January 15, 2014 by Alex Johannigman
The infamous HHS Mandate just hit closer to home for me than ever before. The Little Sisters of the Poor are the latest to enter into the national spotlight for their fight for religious freedom and conscience rights against the Obama administration. The Little Sisters run the Mullen Home, a home for the elderly just a few miles from the house I live in, and it is one of the sites that I visit on a daily basis to drop up and pick up another missionary in our program so I’ve seen and heard about the great work that they do there. One of the Regis University students that I work with, a nursing major who volunteers there every week, told me that it is the best-run nursing home she has ever been to, both due to the low cost to live there and the high quality of care that the residents receive. Hearing about a group of humble nuns having to battle the government for their First Amendment rights feels so unreal that it seems like something straight out of a storybook.
Although I’m having more and more reasons to be optimistic about the rulings on the many lawsuits being filed across the country, since the courts so far are overwhelmingly ruling in favor of religious freedom and conscience rights, and even USA Today thinks that the Obama administration is stepping too far, it’s still scary that this is even a battle that needs to be fought. It’s scary that our president is threatening to fine Catholic schools, hospitals, nursing homes, and other businesses into oblivion in the first place. It’s scary that there’s a chance that the Supreme Court will rule in favor of the Obama administration, forcing the elderly poor that the Sisters serve to find new homes.
It’s scary because this is only a part of a larger trend saying that following what your conscience and your religion teach rather than the morals of the government is not just wrong, but it’s criminal. It’s part of a trend that states that freedom of religion means freedom to worship, and not freedom to live out your faith outside of the walls of your church, synagogue, mosque, or other place of prayer. It has gotten so ridiculous that, for example, the government is even forcing a man to bake a cake against his conscience or face jail time. Fortunately, we are still nowhere near the level of persecution that Christians experience in many parts of Africa and the Middle East, where every day people die because of their faith in Christ, but I still believe that freedom of religion is a right worth fighting for, whether the consequence of practicing one’s faith is death, imprisonment, or losing one’s business as is the case in the US right now.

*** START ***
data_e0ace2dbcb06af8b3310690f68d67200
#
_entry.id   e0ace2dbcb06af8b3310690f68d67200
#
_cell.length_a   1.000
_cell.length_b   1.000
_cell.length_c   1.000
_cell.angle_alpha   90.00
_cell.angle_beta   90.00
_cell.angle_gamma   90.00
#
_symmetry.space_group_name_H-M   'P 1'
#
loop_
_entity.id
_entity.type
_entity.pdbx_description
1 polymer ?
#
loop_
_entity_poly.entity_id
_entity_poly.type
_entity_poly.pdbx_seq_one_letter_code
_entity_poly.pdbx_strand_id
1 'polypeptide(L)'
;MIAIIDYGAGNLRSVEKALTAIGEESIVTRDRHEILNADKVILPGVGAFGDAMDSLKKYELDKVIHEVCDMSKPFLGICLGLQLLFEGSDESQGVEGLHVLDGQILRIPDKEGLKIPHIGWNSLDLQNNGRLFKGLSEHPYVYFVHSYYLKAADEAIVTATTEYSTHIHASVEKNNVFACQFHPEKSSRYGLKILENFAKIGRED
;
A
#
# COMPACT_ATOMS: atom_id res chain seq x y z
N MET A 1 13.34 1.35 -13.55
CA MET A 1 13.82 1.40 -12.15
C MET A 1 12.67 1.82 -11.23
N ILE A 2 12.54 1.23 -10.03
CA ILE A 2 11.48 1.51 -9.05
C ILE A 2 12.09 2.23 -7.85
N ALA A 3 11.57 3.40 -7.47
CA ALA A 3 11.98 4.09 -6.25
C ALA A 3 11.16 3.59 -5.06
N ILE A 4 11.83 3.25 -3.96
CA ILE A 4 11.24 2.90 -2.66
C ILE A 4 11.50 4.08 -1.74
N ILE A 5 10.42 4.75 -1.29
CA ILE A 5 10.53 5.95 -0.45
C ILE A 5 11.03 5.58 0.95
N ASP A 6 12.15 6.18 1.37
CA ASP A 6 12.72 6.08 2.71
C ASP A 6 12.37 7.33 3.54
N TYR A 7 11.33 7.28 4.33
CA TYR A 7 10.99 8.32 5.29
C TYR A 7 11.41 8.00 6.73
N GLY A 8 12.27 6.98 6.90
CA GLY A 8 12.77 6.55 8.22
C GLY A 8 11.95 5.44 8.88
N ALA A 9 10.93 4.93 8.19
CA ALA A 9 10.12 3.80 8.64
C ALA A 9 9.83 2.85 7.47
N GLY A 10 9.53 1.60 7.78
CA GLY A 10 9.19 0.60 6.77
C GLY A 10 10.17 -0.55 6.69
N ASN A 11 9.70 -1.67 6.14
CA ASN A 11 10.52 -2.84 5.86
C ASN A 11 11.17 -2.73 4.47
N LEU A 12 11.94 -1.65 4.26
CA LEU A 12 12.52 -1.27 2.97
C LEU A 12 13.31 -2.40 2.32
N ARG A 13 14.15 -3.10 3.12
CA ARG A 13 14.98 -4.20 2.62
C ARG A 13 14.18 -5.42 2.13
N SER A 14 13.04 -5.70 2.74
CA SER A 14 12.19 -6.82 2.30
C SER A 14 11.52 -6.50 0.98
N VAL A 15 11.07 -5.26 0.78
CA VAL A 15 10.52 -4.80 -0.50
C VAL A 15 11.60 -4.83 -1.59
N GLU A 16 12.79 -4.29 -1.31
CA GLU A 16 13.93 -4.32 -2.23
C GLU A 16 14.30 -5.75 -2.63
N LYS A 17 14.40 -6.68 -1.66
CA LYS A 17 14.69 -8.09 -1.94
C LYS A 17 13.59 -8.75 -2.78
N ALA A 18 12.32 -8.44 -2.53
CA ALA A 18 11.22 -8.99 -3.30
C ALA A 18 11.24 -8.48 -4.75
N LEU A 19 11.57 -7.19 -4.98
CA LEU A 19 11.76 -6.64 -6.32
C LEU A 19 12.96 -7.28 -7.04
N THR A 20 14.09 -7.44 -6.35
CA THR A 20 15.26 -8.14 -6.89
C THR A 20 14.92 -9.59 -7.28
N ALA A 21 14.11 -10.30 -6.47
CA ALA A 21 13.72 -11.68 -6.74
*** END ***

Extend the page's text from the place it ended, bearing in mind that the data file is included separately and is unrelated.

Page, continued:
Last week, one of my fellow missionaries asked a group of us if we thought any of us would ever be put into jail because of our faith sometime in our lifetime. Not so surprisingly, those in the group thought that they probably would. So the question is, if you are given the choice between denying your faith and going to jail (as is already happening), or possibly martyrdom, (as Cardinal George is famously quoted as predicting) what will your choice be? Do you have the self-sacrificial faith of the ancient Israelite (see Maccabees) and Christian martyrs (see Acts of the Apostles, and Christian history through the 21st century for that matter), or a faith grounded on comfort and ease?
It’s something that’s been on my mind recently. Do I have the faith to allow myself to be thrown into the fiery furnace like Shadrach Meshach and Abednego, who were commanded by King Nebuchadnezzar II to bow down to a golden idol or die? (Check out Daniel 3 for the story if you aren’t familiar with it) I wonder if I found myself in the position of Jack Phillips, the Little Sisters of the Poor, or the other Christian business owners who are fighting the HHS Mandate, would I have the same courage to face fines and jail time because of my faith, or would I cave, bow down to the modern golden idols, and go along with what the government wants me to do, as immoral as it is. I hope and pray I’d choose the former.
I encourage you to join the Facebook community for those who stand with the Little Sisters of the Poor against the HHS Mandate to keep updated on what’s going on in their particular court case. The Supreme Court has set the date to hear arguments against the HHS Mandate for March 25th, which is perhaps not-so-coincidentally also the Solemnity of the Annunciation.